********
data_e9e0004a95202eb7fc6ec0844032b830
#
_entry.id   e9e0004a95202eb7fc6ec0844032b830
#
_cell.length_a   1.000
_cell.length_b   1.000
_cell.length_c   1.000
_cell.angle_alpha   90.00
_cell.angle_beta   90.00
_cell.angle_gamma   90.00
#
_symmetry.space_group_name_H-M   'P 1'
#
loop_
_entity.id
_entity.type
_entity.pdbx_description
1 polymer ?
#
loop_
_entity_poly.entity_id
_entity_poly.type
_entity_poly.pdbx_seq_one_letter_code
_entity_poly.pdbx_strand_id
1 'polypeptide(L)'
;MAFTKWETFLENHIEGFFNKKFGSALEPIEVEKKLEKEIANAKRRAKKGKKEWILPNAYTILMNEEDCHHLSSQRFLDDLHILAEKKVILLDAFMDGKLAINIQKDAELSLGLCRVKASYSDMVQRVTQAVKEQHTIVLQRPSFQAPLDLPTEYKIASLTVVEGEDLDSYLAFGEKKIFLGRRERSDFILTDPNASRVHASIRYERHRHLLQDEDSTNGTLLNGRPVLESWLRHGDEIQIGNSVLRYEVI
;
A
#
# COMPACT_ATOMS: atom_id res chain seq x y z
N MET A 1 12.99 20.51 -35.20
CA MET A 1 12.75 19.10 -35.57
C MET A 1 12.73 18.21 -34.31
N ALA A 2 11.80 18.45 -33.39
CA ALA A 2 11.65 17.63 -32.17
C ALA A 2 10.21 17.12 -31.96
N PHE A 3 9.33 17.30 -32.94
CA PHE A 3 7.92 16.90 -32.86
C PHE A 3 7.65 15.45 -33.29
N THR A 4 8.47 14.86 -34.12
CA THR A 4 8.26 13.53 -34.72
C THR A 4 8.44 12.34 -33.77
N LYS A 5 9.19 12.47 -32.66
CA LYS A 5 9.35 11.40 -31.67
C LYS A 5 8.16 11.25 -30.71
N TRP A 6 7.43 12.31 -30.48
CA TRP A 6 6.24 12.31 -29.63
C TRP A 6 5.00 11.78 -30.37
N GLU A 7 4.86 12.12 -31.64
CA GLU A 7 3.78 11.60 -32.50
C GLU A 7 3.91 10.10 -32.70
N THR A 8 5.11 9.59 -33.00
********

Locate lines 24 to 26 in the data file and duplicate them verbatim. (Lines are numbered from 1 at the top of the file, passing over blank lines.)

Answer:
_entity_poly.pdbx_strand_id
1 'polypeptide(L)'
;MAFTKWETFLENHIEGFFNKKFGSALEPIEVEKKLEKEIANAKRRAKKGKKEWILPNAYTILMNEEDCHHLSSQRFLDDLHILAEKKVILLDAFMDGKLAINIQKDAELSLGLCRVKASYSDMVQRVTQAVKEQHTIVLQRPSFQAPLDLPTEYKIASLTVVEGEDLDSYLAFGEKKIFLGRRERSDFILTDPNASRVHASIRYERHRHLLQDEDSTNGTLLNGRPVLESWLRHGDEIQIGNSVLRYEVI